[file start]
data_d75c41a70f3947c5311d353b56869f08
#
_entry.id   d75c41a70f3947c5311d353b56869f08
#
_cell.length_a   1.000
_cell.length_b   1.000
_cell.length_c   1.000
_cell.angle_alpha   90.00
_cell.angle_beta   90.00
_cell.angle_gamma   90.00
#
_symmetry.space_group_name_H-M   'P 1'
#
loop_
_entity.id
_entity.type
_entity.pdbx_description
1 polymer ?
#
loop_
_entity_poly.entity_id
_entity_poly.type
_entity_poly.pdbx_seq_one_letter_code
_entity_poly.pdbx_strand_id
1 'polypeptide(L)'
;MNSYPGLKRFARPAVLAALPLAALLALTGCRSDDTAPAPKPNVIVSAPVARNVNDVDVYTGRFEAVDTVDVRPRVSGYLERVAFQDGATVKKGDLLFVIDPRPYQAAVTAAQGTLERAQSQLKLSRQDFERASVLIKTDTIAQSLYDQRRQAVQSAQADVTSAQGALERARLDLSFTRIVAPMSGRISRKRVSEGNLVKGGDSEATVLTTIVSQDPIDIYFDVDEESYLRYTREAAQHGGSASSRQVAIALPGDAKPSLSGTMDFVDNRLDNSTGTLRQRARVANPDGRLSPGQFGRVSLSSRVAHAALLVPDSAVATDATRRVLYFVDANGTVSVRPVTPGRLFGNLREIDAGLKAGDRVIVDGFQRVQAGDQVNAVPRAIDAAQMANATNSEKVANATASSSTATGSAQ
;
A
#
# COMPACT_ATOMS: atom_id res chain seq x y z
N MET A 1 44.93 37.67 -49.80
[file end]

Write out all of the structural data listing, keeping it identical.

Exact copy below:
data_d75c41a70f3947c5311d353b56869f08
#
_entry.id   d75c41a70f3947c5311d353b56869f08
#
_cell.length_a   1.000
_cell.length_b   1.000
_cell.length_c   1.000
_cell.angle_alpha   90.00
_cell.angle_beta   90.00
_cell.angle_gamma   90.00
#
_symmetry.space_group_name_H-M   'P 1'
#
loop_
_entity.id
_entity.type
_entity.pdbx_description
1 polymer ?
#
loop_
_entity_poly.entity_id
_entity_poly.type
_entity_poly.pdbx_seq_one_letter_code
_entity_poly.pdbx_strand_id
1 'polypeptide(L)'
;MNSYPGLKRFARPAVLAALPLAALLALTGCRSDDTAPAPKPNVIVSAPVARNVNDVDVYTGRFEAVDTVDVRPRVSGYLERVAFQDGATVKKGDLLFVIDPRPYQAAVTAAQGTLERAQSQLKLSRQDFERASVLIKTDTIAQSLYDQRRQAVQSAQADVTSAQGALERARLDLSFTRIVAPMSGRISRKRVSEGNLVKGGDSEATVLTTIVSQDPIDIYFDVDEESYLRYTREAAQHGGSASSRQVAIALPGDAKPSLSGTMDFVDNRLDNSTGTLRQRARVANPDGRLSPGQFGRVSLSSRVAHAALLVPDSAVATDATRRVLYFVDANGTVSVRPVTPGRLFGNLREIDAGLKAGDRVIVDGFQRVQAGDQVNAVPRAIDAAQMANATNSEKVANATASSSTATGSAQ
;
A
#
# COMPACT_ATOMS: atom_id res chain seq x y z
N MET A 1 44.93 37.67 -49.80